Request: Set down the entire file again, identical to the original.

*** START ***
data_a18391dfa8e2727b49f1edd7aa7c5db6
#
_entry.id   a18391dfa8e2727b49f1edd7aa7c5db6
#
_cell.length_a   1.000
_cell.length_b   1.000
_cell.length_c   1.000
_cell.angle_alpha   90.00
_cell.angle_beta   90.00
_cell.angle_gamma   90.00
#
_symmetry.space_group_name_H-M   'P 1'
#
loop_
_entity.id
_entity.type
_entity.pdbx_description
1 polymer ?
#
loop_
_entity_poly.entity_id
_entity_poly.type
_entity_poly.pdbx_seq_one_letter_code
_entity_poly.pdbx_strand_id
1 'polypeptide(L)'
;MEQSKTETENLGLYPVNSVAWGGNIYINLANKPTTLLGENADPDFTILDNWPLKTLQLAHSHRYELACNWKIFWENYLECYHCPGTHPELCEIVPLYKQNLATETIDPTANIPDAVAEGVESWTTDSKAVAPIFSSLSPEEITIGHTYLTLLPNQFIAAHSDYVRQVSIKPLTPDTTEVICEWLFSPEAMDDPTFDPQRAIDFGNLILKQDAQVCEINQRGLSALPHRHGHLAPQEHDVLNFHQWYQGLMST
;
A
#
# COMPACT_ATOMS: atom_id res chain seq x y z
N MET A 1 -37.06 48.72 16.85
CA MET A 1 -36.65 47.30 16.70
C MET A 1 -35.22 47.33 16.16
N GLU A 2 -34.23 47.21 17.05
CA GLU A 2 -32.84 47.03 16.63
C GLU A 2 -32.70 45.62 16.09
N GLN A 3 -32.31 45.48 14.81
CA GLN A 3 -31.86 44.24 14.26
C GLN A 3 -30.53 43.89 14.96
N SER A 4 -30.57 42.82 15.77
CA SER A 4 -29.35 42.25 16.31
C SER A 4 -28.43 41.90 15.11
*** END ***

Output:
data_a18391dfa8e2727b49f1edd7aa7c5db6
#
_entry.id   a18391dfa8e2727b49f1edd7aa7c5db6
#
_cell.length_a   1.000
_cell.length_b   1.000
_cell.length_c   1.000
_cell.angle_alpha   90.00
_cell.angle_beta   90.00
_cell.angle_gamma   90.00
#
_symmetry.space_group_name_H-M   'P 1'
#
loop_
_entity.id
_entity.type
_entity.pdbx_description
1 polymer ?
#
loop_
_entity_poly.entity_id
_entity_poly.type
_entity_poly.pdbx_seq_one_letter_code
_entity_poly.pdbx_strand_id
1 'polypeptide(L)'
;MEQSKTETENLGLYPVNSVAWGGNIYINLANKPTTLLGENADPDFTILDNWPLKTLQLAHSHRYELACNWKIFWENYLECYHCPGTHPELCEIVPLYKQNLATETIDPTANIPDAVAEGVESWTTDSKAVAPIFSSLSPEEITIGHTYLTLLPNQFIAAHSDYVRQVSIKPLTPDTTEVICEWLFSPEAMDDPTFDPQRAIDFGNLILKQDAQVCEINQRGLSALPHRHGHLAPQEHDVLNFHQWYQGLMST
;
A
#
# COMPACT_ATOMS: atom_id res chain seq x y z
N MET A 1 -37.06 48.72 16.85
CA MET A 1 -36.65 47.30 16.70
C MET A 1 -35.22 47.33 16.16
N GLU A 2 -34.23 47.21 17.05
CA GLU A 2 -32.84 47.03 16.63
C GLU A 2 -32.70 45.62 16.09
N GLN A 3 -32.31 45.48 14.81
CA GLN A 3 -31.86 44.24 14.26
C GLN A 3 -30.53 43.89 14.96
N SER A 4 -30.57 42.82 15.77
CA SER A 4 -29.35 42.25 16.31
C SER A 4 -28.43 41.90 15.11